Power O’s are made from navy beans, lentils, garbanzo beans and a few other natural food ingredients. They contain about the same amount of calories as the average cereal, but they manage to be low in sugar — as far as cereals go. (9 grams of sugar in a serving, while you’ll find many other cereals have upwards of 18 grams as well as “hidden” sugar  byproducts and artificial sweeteners. Yuck. The World Health Organization recommends roughly  6 teaspoons — or 25 grams — of sugar per day for adults. So if you drink just one soda, you’re basically out of luck to meet this goal. And relatively speaking — this cereal’s  9 grams still manages to be a huge chunk of that intake.)

Because Power O’s are made from beans, they’re packed with protein — 11% of what you need daily. If you drink with real milk, you can enjoy the benefits of lean protein power breakfast.

What Power O’s Taste Like

I tried them with my favorite milk substitute — vanilla flavored Rice Dream — so beware, your experience may be different than mine.

I’m not going to lie. The first thought I had when I tasted Power O’s was “this is weird..”

No, it didn’t taste like beans — and it wasn’t too sweet.

The texture seemed perfectly cereal-like, but the instead of popping in my mouth, the strawberry flavor kind of had a semisweet zing! to it that is probably attributable to the purple carrot color or one of the other natural ingredients. Maybe the citric acid?

It was admittedly similar to the disappointment I suffered with all the fruity cereals I tried in my childhood. As a kid, I repeatedly tried all those brights and sugar-infused cereals only to think “this tastes weird” and end up in a minute only pretty much tasting a mouthful of food colored sugar. (This disappointment was similar – you can almost taste the sugar trying to glue the flavor together.)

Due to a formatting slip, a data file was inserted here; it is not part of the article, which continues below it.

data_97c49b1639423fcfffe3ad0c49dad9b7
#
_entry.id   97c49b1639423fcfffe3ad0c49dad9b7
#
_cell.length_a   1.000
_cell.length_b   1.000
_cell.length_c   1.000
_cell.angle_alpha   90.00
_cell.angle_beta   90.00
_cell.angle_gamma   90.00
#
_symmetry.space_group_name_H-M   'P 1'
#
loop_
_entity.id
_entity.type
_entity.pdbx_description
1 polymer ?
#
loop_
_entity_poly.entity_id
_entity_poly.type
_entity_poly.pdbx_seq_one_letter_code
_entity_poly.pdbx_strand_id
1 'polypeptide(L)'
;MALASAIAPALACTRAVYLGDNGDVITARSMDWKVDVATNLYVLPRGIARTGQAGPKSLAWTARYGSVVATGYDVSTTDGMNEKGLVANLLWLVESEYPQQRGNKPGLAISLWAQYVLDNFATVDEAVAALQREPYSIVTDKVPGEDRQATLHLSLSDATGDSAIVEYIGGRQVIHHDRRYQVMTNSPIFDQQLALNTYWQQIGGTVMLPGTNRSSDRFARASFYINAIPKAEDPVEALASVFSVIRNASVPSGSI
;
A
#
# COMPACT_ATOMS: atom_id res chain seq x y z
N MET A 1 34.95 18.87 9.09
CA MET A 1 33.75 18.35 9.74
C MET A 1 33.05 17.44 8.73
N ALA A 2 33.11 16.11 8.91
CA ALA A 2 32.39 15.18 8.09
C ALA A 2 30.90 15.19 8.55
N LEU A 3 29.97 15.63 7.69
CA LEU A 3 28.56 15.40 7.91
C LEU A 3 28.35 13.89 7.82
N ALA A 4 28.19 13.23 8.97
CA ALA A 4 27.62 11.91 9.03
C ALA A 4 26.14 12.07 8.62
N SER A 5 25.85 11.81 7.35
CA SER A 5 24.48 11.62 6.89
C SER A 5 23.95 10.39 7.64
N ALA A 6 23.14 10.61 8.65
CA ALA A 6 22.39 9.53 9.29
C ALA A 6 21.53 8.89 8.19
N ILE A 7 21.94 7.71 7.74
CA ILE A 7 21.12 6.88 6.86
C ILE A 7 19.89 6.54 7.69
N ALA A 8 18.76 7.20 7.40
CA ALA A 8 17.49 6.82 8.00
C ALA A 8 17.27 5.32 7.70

In this case, I let the Power O’s sit in the vanilla-flavored rice milk for another a minute — making a huge difference — and the disappointment was fleeting.

The milk worked magic — but the cereal shed its bright pink color and transferred to the milk.

The Verdict: A Darn Good Gluten, Dairy-Free Breakfast

Once it sat about 2 minutes — enough time to pour and stir cream into a cup of coffee – the cereal was not too sweet and not weird, it had a nice sweet-honey-flavored taste to it with just a hint of strawberry flavoring.

With proper time to absorb the milk, suddenly the Power O’s were a pretty darn good cereal. (But pink cereal remains weird – it never tastes like you’re expecting.)

As far as Power O’s go, I’ll be picking up the honey-flavored box next time, although I think a box of it cost about $5.50 — so I will need to scrounge for coupons first.

All in all, my “inner kid” liked this cereal, but I don’t know if your in-real-life kids will enjoy it.

If you have a kid with gluten allergies or milk, I’d say try the other flavors first because they may be more “true to taste”. Chopping up some bananas or some other fruit into the cereal (like the box cover) may have made the taste “less weird.”

On the whole, I look forward to seeing more of this brand on store shelves and experimenting with new flavors.

You can learn more about Love Grown Foods and Power O’s at the company’s website.

*Affiliate link